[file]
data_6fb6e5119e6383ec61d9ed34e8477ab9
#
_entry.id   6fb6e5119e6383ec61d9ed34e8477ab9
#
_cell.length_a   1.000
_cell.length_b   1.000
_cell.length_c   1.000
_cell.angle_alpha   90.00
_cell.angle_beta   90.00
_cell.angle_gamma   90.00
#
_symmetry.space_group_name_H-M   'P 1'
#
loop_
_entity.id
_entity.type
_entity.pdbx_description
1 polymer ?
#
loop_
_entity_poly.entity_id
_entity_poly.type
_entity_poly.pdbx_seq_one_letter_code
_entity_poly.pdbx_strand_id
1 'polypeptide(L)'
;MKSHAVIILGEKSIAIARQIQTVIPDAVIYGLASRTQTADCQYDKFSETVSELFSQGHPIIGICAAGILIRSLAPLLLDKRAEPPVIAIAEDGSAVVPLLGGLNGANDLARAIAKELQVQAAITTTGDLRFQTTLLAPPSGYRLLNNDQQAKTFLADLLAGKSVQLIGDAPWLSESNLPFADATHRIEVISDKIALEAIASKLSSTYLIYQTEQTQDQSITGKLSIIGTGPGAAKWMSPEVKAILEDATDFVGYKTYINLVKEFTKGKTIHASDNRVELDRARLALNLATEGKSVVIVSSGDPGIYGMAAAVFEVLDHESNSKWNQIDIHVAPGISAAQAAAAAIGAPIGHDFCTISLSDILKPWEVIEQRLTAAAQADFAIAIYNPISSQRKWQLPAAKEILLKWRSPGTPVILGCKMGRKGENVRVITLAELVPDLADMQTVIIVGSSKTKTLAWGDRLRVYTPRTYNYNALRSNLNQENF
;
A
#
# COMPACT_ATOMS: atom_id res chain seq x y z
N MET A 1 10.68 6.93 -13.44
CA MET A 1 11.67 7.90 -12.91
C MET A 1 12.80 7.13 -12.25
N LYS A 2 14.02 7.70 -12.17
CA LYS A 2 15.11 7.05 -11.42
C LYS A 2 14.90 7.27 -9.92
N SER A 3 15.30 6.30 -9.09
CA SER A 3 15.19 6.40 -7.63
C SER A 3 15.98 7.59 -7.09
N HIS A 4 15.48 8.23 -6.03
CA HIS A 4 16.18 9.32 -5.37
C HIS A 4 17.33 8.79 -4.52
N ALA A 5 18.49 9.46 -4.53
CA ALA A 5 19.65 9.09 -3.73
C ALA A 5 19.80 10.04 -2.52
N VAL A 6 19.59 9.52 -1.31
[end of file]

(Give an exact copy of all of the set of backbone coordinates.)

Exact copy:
data_6fb6e5119e6383ec61d9ed34e8477ab9
#
_entry.id   6fb6e5119e6383ec61d9ed34e8477ab9
#
_cell.length_a   1.000
_cell.length_b   1.000
_cell.length_c   1.000
_cell.angle_alpha   90.00
_cell.angle_beta   90.00
_cell.angle_gamma   90.00
#
_symmetry.space_group_name_H-M   'P 1'
#
loop_
_entity.id
_entity.type
_entity.pdbx_description
1 polymer ?
#
loop_
_entity_poly.entity_id
_entity_poly.type
_entity_poly.pdbx_seq_one_letter_code
_entity_poly.pdbx_strand_id
1 'polypeptide(L)'
;MKSHAVIILGEKSIAIARQIQTVIPDAVIYGLASRTQTADCQYDKFSETVSELFSQGHPIIGICAAGILIRSLAPLLLDKRAEPPVIAIAEDGSAVVPLLGGLNGANDLARAIAKELQVQAAITTTGDLRFQTTLLAPPSGYRLLNNDQQAKTFLADLLAGKSVQLIGDAPWLSESNLPFADATHRIEVISDKIALEAIASKLSSTYLIYQTEQTQDQSITGKLSIIGTGPGAAKWMSPEVKAILEDATDFVGYKTYINLVKEFTKGKTIHASDNRVELDRARLALNLATEGKSVVIVSSGDPGIYGMAAAVFEVLDHESNSKWNQIDIHVAPGISAAQAAAAAIGAPIGHDFCTISLSDILKPWEVIEQRLTAAAQADFAIAIYNPISSQRKWQLPAAKEILLKWRSPGTPVILGCKMGRKGENVRVITLAELVPDLADMQTVIIVGSSKTKTLAWGDRLRVYTPRTYNYNALRSNLNQENF
;
A
#
# COMPACT_ATOMS: atom_id res chain seq x y z
N MET A 1 10.68 6.93 -13.44
CA MET A 1 11.67 7.90 -12.91
C MET A 1 12.80 7.13 -12.25
N LYS A 2 14.02 7.70 -12.17
CA LYS A 2 15.11 7.05 -11.42
C LYS A 2 14.90 7.27 -9.92
N SER A 3 15.30 6.30 -9.09
CA SER A 3 15.19 6.40 -7.63
C SER A 3 15.98 7.59 -7.09
N HIS A 4 15.48 8.23 -6.03
CA HIS A 4 16.18 9.32 -5.37
C HIS A 4 17.33 8.79 -4.52
N ALA A 5 18.49 9.46 -4.53
CA ALA A 5 19.65 9.09 -3.73
C ALA A 5 19.80 10.04 -2.52
N VAL A 6 19.59 9.52 -1.31